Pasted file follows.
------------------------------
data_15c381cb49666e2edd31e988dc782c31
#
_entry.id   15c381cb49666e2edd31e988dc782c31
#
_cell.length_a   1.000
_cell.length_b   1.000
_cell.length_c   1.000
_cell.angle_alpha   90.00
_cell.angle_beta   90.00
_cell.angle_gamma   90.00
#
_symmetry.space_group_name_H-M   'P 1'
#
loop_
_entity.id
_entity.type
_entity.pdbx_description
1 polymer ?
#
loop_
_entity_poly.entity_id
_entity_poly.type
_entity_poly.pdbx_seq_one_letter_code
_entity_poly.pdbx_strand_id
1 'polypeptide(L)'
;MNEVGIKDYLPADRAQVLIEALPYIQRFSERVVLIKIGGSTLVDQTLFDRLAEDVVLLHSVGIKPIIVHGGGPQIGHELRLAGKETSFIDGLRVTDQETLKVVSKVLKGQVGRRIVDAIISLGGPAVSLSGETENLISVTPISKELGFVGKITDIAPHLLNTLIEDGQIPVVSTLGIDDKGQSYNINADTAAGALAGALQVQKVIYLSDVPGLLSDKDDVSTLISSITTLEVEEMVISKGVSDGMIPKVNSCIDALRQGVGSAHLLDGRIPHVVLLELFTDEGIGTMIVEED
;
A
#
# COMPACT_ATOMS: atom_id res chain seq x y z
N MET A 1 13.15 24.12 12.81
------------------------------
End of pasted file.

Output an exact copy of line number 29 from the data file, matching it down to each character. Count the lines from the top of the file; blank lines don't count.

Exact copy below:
#